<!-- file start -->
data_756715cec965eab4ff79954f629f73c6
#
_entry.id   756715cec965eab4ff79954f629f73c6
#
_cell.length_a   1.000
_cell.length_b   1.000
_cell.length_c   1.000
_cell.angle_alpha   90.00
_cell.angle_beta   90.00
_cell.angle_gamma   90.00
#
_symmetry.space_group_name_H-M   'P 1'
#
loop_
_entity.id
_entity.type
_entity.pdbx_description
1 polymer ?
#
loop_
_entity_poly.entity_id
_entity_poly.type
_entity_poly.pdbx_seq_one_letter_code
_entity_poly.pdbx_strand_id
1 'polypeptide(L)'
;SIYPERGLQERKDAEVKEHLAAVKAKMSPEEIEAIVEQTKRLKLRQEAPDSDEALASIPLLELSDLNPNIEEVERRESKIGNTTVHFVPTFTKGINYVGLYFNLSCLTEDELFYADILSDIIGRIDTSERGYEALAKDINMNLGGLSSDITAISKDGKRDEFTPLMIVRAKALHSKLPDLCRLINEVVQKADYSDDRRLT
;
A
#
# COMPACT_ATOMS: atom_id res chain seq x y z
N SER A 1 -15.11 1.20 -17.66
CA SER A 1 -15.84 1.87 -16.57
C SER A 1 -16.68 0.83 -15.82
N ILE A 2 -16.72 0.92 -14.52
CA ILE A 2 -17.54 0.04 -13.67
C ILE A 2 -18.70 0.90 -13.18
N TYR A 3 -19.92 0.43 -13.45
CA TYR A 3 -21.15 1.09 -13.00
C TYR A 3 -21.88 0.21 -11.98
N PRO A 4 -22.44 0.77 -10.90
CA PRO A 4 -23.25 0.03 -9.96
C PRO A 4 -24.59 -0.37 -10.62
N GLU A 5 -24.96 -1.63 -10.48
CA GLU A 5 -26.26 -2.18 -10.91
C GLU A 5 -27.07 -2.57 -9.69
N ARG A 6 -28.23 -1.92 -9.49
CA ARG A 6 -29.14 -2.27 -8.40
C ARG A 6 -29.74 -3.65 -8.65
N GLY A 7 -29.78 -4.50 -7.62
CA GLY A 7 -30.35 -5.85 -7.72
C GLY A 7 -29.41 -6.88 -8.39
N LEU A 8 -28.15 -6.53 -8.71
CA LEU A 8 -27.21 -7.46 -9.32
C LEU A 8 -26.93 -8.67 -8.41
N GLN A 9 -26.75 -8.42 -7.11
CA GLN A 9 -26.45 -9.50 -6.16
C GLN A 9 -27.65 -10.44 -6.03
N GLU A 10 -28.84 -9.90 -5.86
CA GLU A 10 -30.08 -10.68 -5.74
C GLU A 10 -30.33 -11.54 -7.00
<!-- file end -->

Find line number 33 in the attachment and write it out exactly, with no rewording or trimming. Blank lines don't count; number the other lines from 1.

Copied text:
C SER A 1 -16.68 0.83 -15.82